The Oravetz Family (Cambria County, Pennsylvania)

Joseph and Mary (Lelak) Oravetz and daughter, Margaret Ann (Oravetz) Rebar

    The family of Joseph and Mary (Lelak) Oravetz of Barnesboro, Cambria County, Pennsylvania, just like the Andrew Rebar family in Clearfield County, had its American roots in the rich coal fields of Western Pennsylvania. The mines that brought Joseph to Barnesboro in search of work are the same mines that ultimately drew my father, John S. Rebar, to Barnesboro some 15 years later. However, John was also attracted to the town because of several relatives he had living there: Mary (Kozak) Valco, Barney Valco's wife, was John's mother's sister; and Joseph Herpak, son of Peter and Anna (Kozak) Herpak, was his first cousin, as Anna was another of John's mother's sisters. The Rebars and Oravetzes did not originate in the same village in Slovakia, and they had little in common by way of family life experience, and the events that brought them together were not at all uncommon in turn-of-the-century Hungary. Once they reached America, their experience was not unlike that of the thousands of Slovaks who preceded them. They became part of an extended immigrant family in a corner of America's industrial heartland and became model citizens. However, the Oravetz and Lelak stories are a bit more convoluted than the Rebar tale, and they require a little more background information here.

Conditions in the "Old Country"

In the latter part of the 19th century in Northern Hungary, as Slovakia was called at the time, numerous forces were slowly grinding away at the economic and political stability that the Slovaks in the mountains and valleys surrounding Kosice had enjoyed for more than two centuries. In the mid-1860s, Hungary was given jurisdiction over Slovakia in the formation of the Dual Monarchy of Austria-Hungary, and the process of denationalizing and assimilating the Slovaks began at a furious pace. How much this affected the Oravec family is a matter of speculation, but there is ample evidence in the stories passed down through the family that there was considerable enmity between my ancestors and the Hungarians. However, I do not believe that the Oravec family emigration, first to Hungary, and later to the United States, was motivated by anything other than economic reasons.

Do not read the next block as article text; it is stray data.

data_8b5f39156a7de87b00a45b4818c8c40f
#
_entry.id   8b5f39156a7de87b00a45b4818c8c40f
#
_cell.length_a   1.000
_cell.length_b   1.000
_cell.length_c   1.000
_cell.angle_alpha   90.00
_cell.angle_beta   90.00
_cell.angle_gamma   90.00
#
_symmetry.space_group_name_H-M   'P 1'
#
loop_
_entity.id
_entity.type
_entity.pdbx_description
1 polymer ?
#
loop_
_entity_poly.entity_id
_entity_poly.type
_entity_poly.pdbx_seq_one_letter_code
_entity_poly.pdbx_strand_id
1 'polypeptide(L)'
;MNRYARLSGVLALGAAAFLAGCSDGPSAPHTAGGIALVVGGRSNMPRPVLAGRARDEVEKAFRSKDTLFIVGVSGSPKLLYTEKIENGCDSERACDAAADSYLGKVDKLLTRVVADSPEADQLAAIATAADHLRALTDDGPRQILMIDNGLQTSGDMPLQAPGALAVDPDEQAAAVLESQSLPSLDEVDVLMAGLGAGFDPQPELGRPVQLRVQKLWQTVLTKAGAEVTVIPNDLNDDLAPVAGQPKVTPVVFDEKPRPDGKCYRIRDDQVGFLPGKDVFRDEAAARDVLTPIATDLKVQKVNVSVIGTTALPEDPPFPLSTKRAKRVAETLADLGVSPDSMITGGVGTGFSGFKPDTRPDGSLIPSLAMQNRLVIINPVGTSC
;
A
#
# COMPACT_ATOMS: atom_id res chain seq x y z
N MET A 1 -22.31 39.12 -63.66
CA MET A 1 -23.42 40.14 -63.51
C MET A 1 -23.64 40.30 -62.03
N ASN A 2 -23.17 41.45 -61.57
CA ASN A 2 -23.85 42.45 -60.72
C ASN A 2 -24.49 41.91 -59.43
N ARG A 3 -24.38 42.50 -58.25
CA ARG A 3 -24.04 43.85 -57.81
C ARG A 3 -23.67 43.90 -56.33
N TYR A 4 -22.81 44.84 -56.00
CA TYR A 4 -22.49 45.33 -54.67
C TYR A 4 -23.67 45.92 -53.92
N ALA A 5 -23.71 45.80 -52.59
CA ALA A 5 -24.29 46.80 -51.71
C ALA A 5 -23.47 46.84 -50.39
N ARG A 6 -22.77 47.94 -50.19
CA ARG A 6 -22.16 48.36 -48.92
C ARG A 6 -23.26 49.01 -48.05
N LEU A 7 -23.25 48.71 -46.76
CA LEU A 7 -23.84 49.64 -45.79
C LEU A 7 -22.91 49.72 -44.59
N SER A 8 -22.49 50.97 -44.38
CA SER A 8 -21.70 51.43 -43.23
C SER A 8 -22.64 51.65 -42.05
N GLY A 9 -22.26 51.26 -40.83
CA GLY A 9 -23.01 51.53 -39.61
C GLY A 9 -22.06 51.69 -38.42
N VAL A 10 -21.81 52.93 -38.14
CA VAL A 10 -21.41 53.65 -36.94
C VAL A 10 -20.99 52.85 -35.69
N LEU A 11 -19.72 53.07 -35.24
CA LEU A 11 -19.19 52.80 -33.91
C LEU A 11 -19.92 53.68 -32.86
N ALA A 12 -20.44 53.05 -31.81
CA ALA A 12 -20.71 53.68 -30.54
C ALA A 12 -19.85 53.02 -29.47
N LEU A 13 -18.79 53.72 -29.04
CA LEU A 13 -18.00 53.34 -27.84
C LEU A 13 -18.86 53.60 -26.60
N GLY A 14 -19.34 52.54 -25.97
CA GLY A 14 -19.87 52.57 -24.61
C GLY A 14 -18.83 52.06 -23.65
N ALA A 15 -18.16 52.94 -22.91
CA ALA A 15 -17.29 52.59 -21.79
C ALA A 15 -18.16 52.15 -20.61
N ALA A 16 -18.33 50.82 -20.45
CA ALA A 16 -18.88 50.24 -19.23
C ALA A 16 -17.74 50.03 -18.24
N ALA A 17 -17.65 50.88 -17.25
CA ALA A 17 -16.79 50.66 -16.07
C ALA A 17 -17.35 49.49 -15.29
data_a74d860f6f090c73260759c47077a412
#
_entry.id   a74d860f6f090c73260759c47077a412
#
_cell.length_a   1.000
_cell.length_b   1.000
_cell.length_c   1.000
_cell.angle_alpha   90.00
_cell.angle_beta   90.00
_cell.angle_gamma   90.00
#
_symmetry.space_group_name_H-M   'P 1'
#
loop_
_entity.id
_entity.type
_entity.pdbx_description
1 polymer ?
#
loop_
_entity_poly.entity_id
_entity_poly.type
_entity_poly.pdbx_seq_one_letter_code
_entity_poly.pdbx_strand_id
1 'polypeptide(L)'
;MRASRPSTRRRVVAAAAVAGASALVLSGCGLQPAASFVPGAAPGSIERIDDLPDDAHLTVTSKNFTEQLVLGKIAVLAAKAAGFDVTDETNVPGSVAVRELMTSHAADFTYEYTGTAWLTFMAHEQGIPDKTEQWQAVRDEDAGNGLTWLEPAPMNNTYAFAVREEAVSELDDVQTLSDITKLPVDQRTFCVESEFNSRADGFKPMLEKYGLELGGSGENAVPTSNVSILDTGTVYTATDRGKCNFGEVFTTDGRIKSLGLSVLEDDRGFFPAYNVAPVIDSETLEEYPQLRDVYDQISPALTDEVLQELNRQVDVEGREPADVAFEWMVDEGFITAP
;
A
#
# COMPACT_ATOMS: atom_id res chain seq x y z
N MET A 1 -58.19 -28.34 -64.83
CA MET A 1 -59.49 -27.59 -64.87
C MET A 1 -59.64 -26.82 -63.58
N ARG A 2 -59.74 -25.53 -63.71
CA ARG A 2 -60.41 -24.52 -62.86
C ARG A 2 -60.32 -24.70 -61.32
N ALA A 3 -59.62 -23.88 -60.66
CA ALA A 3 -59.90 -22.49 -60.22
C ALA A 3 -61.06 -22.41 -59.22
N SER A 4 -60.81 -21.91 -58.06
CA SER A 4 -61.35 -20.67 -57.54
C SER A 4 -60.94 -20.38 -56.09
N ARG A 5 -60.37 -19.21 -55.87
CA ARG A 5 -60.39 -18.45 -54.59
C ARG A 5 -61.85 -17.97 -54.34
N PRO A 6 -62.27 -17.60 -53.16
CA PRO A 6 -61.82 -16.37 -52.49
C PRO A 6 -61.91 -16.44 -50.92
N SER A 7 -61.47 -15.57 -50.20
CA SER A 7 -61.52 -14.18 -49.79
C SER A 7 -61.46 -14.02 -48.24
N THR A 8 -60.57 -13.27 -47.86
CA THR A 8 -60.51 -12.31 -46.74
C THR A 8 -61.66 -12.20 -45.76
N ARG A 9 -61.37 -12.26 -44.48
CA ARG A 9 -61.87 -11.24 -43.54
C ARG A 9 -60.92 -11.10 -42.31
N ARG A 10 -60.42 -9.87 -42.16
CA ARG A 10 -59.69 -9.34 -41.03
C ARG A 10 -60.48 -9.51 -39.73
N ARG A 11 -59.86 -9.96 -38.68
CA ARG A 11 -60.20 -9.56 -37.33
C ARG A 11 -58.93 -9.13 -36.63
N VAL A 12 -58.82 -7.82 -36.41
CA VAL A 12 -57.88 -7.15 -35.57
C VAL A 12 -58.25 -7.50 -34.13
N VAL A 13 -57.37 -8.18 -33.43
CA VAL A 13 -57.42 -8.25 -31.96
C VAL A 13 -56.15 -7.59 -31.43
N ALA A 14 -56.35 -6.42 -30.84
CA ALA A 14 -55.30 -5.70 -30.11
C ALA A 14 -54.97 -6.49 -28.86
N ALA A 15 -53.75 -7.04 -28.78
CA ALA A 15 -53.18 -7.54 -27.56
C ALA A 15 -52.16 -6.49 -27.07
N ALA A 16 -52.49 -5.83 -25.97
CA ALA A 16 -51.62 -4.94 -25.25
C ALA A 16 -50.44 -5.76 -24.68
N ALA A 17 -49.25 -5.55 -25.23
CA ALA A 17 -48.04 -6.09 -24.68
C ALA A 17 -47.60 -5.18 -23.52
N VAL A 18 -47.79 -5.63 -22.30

South and southwest of Kosice the land is agriculturally rich; the flat plains and hot summer temperatures are ideal for growing grains and sunflowers, and the angle of the sun on the rolling hills to the north of the flat land is perfect for growing grapes. Working the fields was the only life that the Rebars had known for centuries. The valleys are wide and stretch far into Hungary, but almost none of it was owned by the Rebars, Kozaks, and Herpaks. They were at the lower end of the socio-economic scale, farmer-peasants who owned little and much of whose time was, for all practical purposes, owned by the landowners. It is probably safe to say that their reasons for migrating were almost entirely economic, for it gave them a chance to actually own land and a house, an opportunity most of them would not have had in Slovakia.

The First Migration

The rail line from Kosice to Miskolc, Hungary, had been laid in the 1840s, and was followed a few years later by the line that ran north from Miskolc deep into present-day Slovakia. North of Miskolc in Slovakia are the grapevines, and north of the vineyards are the Rudohorie, the Iron Mountains, that had produced the precious metals that had made this a major trade route for centuries. When the gold and silver ran out, there was still plenty of iron ore and copper here to keep the work booming for several more centuries in the foundaries in the Rudohorie region itself and in the towns and cities supplied by the rail lines. But the ore eventually ran out, too, and the people in towns like Smolnik, Zakarovce, and Opatka, who had mined the ores and worked in the foundaries for generations, suddenly found themselves without jobs in the 1870s and 1880s, so they moved south, to places with strange-sounding names like Diosgyor and Pereces, where the factories and mines were still producing, and where there were plenty of jobs.

In Diosgyor and Pereces, the other half of my family history unfolds. When the ore ran out in the mines around Smolnik, Slovakia, the able-bodied men one-by-one began to move south to industrial Pereces, near Miskolc, Hungary, where there was plenty of work for a strong back. In looking at the Roman Catholic parish records of births, marriages and deaths for the main parish at Diosgyor, it seems as though entire villages went south, beginning with a recession in the 1870s, the exodus lasting well into the first decade of the 19th century. It was under these circumstances that Gaspar Mathias and Theresia (Majdik) Mihalik moved with the youngest of their eight children in the late 1870s from Smolnik to Pereces.